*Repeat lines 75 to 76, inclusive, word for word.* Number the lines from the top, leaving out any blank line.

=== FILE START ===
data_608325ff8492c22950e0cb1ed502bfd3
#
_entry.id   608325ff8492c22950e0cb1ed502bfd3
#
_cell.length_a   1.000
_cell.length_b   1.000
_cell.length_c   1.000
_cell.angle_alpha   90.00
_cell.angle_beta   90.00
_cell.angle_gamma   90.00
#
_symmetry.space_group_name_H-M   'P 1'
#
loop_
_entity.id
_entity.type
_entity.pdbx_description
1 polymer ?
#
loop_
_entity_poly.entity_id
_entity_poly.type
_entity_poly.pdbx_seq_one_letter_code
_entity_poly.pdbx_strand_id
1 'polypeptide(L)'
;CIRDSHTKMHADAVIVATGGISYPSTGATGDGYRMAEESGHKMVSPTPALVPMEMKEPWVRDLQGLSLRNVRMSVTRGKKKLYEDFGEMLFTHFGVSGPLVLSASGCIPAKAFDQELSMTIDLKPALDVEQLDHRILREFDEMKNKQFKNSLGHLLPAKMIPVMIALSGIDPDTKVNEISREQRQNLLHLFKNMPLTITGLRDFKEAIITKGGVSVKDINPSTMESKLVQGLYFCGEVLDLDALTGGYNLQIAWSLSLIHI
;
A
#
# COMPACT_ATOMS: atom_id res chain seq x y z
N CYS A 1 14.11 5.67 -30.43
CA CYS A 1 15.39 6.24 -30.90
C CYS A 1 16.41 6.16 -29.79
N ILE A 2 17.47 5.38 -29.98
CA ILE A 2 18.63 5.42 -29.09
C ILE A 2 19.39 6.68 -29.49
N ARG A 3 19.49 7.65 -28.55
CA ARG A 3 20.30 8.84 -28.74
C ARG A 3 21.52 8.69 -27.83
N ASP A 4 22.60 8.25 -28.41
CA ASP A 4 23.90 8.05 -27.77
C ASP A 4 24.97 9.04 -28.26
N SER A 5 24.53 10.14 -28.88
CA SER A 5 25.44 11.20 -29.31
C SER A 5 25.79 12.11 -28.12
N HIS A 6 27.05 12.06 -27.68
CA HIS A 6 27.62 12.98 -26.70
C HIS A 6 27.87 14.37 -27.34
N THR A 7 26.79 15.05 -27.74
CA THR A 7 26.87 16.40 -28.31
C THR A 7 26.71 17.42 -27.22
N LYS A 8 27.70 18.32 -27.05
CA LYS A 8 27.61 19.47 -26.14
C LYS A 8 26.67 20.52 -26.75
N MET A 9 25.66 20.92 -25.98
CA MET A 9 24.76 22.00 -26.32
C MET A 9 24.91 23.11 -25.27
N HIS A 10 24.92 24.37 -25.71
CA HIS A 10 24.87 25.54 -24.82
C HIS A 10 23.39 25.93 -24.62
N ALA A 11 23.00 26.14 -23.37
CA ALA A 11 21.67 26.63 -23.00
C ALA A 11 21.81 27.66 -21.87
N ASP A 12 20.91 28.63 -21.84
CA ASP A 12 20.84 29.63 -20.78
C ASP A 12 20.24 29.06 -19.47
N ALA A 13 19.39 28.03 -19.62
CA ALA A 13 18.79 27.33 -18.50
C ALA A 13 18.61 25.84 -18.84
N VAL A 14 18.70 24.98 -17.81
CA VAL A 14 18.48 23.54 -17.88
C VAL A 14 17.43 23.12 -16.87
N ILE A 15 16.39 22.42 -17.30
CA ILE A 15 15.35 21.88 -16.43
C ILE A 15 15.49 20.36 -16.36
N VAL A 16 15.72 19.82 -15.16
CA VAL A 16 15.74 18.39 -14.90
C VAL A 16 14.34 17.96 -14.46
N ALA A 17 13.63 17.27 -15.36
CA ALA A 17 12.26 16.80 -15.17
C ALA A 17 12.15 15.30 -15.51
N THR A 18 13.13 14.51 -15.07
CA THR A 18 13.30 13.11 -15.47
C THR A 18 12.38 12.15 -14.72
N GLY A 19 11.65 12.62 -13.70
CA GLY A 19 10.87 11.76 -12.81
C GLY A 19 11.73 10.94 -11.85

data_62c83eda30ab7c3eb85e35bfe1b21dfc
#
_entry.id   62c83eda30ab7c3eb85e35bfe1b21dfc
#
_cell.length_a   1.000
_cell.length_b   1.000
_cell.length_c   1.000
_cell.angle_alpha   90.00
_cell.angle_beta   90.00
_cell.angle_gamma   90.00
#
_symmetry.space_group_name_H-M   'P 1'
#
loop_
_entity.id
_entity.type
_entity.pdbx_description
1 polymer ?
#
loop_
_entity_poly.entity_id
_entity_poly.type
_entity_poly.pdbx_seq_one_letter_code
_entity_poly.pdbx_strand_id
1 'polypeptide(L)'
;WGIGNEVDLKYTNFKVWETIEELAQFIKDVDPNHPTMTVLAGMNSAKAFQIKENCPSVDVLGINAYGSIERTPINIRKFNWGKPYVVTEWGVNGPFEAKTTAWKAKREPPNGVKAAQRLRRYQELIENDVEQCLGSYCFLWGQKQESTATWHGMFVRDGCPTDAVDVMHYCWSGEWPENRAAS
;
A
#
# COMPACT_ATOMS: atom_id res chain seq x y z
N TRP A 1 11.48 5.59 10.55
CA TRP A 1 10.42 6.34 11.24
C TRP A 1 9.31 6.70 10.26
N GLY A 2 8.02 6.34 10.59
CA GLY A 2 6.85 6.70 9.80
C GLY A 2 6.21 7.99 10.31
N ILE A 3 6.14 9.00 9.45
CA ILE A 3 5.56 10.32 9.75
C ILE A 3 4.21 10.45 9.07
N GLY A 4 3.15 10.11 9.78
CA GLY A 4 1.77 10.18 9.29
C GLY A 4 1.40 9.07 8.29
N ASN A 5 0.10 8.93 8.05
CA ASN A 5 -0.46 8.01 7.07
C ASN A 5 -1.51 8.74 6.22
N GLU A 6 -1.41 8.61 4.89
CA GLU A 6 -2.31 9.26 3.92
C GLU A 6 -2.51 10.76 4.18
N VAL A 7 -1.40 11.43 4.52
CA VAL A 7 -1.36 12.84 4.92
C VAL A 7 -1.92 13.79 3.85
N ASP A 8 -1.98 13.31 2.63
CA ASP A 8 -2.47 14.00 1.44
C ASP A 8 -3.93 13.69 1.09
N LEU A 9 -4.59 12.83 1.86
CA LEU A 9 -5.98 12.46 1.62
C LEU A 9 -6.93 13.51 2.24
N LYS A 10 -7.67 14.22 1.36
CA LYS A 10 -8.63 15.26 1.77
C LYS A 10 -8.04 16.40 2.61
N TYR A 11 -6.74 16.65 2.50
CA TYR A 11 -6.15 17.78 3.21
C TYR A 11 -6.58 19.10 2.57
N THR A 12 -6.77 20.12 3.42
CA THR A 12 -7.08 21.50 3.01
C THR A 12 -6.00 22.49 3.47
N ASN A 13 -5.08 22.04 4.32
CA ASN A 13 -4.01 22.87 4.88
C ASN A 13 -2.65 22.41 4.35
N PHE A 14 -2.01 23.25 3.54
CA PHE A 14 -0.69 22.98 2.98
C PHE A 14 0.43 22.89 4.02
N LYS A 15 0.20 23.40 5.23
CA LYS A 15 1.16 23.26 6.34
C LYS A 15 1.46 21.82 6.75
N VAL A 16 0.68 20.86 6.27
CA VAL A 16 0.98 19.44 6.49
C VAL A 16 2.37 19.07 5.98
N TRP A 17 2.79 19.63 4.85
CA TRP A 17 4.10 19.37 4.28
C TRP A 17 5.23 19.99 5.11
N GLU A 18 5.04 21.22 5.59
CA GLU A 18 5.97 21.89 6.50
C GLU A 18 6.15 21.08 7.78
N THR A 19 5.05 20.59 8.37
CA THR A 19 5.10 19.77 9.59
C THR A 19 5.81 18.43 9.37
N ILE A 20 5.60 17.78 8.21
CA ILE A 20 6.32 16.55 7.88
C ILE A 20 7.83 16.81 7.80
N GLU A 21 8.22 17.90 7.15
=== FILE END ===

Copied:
C ILE A 15 15.49 20.36 -16.36
N VAL A 16 15.72 19.82 -15.16